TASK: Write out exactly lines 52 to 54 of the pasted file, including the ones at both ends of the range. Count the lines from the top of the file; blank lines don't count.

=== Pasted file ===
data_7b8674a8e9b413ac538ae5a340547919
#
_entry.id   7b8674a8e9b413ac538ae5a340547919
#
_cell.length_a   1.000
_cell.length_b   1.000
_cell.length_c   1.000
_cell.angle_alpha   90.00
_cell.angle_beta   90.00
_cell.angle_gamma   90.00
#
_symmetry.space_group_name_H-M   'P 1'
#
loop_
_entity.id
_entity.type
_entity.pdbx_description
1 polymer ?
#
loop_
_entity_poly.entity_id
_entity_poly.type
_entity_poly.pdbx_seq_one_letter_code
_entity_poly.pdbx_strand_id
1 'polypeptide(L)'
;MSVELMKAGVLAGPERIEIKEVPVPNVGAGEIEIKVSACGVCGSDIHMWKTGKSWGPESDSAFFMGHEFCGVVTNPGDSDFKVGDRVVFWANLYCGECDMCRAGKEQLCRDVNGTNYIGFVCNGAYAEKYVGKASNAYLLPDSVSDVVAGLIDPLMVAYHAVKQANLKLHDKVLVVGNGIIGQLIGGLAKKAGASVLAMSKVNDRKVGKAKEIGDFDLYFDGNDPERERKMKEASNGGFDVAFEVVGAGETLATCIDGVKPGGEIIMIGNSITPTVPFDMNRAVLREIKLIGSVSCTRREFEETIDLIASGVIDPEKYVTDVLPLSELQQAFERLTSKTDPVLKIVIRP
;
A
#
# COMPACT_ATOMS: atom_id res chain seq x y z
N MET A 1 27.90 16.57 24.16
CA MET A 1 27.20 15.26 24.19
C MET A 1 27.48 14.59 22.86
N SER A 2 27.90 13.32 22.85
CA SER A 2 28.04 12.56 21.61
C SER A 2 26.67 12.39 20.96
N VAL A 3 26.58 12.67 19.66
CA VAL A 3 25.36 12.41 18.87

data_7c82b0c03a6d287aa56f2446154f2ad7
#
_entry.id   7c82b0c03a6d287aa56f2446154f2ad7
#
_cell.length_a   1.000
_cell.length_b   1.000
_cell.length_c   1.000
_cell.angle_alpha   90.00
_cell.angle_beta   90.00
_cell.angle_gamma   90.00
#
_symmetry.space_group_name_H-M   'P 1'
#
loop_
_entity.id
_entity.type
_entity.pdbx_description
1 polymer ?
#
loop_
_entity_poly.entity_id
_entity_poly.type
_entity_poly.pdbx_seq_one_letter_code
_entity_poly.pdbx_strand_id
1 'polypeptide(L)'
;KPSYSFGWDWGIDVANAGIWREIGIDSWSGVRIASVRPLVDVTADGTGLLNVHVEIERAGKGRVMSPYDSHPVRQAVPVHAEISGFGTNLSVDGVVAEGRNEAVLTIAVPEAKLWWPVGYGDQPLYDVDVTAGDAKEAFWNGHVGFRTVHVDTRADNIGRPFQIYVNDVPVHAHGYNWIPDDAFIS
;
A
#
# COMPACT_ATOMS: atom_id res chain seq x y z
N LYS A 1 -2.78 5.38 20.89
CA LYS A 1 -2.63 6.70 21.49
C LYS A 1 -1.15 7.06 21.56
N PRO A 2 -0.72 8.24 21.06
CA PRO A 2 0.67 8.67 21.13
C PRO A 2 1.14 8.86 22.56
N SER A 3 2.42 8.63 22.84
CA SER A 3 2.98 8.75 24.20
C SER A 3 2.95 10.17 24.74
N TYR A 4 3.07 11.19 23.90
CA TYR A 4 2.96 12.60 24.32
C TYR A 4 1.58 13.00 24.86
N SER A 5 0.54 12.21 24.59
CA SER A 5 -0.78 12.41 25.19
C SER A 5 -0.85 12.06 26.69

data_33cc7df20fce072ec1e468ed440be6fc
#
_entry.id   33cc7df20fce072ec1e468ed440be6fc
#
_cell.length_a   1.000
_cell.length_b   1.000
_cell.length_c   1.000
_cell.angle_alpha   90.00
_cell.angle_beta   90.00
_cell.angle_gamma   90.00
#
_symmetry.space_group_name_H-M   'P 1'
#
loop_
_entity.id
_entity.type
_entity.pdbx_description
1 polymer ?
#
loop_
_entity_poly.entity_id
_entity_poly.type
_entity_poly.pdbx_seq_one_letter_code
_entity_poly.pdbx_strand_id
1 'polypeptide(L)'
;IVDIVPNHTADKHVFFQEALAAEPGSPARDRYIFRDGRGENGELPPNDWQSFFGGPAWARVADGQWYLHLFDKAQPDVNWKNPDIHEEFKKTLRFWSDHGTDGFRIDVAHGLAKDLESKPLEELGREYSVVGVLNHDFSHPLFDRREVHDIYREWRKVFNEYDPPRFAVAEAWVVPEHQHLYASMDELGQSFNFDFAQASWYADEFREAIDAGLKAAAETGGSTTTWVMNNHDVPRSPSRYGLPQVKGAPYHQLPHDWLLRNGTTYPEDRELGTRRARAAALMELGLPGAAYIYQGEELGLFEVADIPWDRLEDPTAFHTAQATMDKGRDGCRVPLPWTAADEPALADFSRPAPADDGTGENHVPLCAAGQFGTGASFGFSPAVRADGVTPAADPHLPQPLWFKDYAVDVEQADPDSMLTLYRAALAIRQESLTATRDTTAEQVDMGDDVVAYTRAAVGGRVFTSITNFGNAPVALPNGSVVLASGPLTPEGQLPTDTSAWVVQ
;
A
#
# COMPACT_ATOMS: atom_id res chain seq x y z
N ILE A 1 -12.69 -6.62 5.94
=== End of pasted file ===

loop_
_entity.id
_entity.type